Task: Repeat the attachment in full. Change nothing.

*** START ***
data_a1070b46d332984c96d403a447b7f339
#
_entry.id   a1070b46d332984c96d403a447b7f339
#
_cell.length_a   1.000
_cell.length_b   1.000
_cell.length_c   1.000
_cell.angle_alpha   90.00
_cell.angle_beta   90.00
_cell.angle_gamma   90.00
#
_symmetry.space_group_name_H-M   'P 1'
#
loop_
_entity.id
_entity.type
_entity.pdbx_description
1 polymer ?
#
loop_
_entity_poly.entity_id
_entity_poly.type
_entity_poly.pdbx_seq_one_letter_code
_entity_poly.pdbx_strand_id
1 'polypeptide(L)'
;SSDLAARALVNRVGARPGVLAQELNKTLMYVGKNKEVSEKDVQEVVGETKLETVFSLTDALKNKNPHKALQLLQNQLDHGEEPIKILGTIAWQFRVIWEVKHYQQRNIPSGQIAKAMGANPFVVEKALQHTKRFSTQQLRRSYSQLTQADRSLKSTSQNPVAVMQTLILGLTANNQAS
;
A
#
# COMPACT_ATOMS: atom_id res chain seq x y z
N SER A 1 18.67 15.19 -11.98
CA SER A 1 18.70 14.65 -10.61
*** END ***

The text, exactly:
data_a1070b46d332984c96d403a447b7f339
#
_entry.id   a1070b46d332984c96d403a447b7f339
#
_cell.length_a   1.000
_cell.length_b   1.000
_cell.length_c   1.000
_cell.angle_alpha   90.00
_cell.angle_beta   90.00
_cell.angle_gamma   90.00
#
_symmetry.space_group_name_H-M   'P 1'
#
loop_
_entity.id
_entity.type
_entity.pdbx_description
1 polymer ?
#
loop_
_entity_poly.entity_id
_entity_poly.type
_entity_poly.pdbx_seq_one_letter_code
_entity_poly.pdbx_strand_id
1 'polypeptide(L)'
;SSDLAARALVNRVGARPGVLAQELNKTLMYVGKNKEVSEKDVQEVVGETKLETVFSLTDALKNKNPHKALQLLQNQLDHGEEPIKILGTIAWQFRVIWEVKHYQQRNIPSGQIAKAMGANPFVVEKALQHTKRFSTQQLRRSYSQLTQADRSLKSTSQNPVAVMQTLILGLTANNQAS
;
A
#
# COMPACT_ATOMS: atom_id res chain seq x y z
N SER A 1 18.67 15.19 -11.98
CA SER A 1 18.70 14.65 -10.61